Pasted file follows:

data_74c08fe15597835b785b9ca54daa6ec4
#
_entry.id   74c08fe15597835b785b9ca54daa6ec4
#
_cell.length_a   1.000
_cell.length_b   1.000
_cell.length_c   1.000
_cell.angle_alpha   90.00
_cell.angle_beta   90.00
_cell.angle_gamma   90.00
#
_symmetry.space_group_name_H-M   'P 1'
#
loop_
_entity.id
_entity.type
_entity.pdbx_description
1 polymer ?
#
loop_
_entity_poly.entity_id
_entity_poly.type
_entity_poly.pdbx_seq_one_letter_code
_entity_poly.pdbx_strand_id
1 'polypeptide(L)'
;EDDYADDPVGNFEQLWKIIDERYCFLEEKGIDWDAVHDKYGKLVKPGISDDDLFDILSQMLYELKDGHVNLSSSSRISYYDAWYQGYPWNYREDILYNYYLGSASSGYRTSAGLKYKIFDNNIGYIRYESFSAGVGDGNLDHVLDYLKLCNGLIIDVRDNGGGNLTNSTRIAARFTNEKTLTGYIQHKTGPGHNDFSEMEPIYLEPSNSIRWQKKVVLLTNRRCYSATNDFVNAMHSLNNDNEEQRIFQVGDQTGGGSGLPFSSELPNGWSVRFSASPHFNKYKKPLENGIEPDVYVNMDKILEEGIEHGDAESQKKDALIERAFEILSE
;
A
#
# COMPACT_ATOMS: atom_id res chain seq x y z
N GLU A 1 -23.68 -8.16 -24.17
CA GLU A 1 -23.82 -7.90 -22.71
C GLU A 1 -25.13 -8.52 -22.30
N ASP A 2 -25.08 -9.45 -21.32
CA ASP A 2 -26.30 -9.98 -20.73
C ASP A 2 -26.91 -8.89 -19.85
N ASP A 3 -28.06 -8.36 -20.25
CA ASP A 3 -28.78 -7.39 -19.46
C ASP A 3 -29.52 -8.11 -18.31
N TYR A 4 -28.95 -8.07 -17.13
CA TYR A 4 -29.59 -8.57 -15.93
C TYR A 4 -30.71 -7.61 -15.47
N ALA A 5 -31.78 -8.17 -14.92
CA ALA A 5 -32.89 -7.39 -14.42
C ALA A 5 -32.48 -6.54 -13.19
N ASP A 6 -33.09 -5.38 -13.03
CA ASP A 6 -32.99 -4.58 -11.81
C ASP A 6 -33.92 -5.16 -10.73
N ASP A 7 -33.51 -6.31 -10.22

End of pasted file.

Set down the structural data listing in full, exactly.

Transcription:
data_74c08fe15597835b785b9ca54daa6ec4
#
_entry.id   74c08fe15597835b785b9ca54daa6ec4
#
_cell.length_a   1.000
_cell.length_b   1.000
_cell.length_c   1.000
_cell.angle_alpha   90.00
_cell.angle_beta   90.00
_cell.angle_gamma   90.00
#
_symmetry.space_group_name_H-M   'P 1'
#
loop_
_entity.id
_entity.type
_entity.pdbx_description
1 polymer ?
#
loop_
_entity_poly.entity_id
_entity_poly.type
_entity_poly.pdbx_seq_one_letter_code
_entity_poly.pdbx_strand_id
1 'polypeptide(L)'
;EDDYADDPVGNFEQLWKIIDERYCFLEEKGIDWDAVHDKYGKLVKPGISDDDLFDILSQMLYELKDGHVNLSSSSRISYYDAWYQGYPWNYREDILYNYYLGSASSGYRTSAGLKYKIFDNNIGYIRYESFSAGVGDGNLDHVLDYLKLCNGLIIDVRDNGGGNLTNSTRIAARFTNEKTLTGYIQHKTGPGHNDFSEMEPIYLEPSNSIRWQKKVVLLTNRRCYSATNDFVNAMHSLNNDNEEQRIFQVGDQTGGGSGLPFSSELPNGWSVRFSASPHFNKYKKPLENGIEPDVYVNMDKILEEGIEHGDAESQKKDALIERAFEILSE
;
A
#
# COMPACT_ATOMS: atom_id res chain seq x y z
N GLU A 1 -23.68 -8.16 -24.17
CA GLU A 1 -23.82 -7.90 -22.71
C GLU A 1 -25.13 -8.52 -22.30
N ASP A 2 -25.08 -9.45 -21.32
CA ASP A 2 -26.30 -9.98 -20.73
C ASP A 2 -26.91 -8.89 -19.85
N ASP A 3 -28.06 -8.36 -20.25
CA ASP A 3 -28.78 -7.39 -19.46
C ASP A 3 -29.52 -8.11 -18.31
N TYR A 4 -28.95 -8.07 -17.13
CA TYR A 4 -29.59 -8.57 -15.93
C TYR A 4 -30.71 -7.61 -15.47
N ALA A 5 -31.78 -8.17 -14.92
CA ALA A 5 -32.89 -7.39 -14.42
C ALA A 5 -32.48 -6.54 -13.19
N ASP A 6 -33.09 -5.38 -13.03
CA ASP A 6 -32.99 -4.58 -11.81
C ASP A 6 -33.92 -5.16 -10.73
N ASP A 7 -33.51 -6.31 -10.22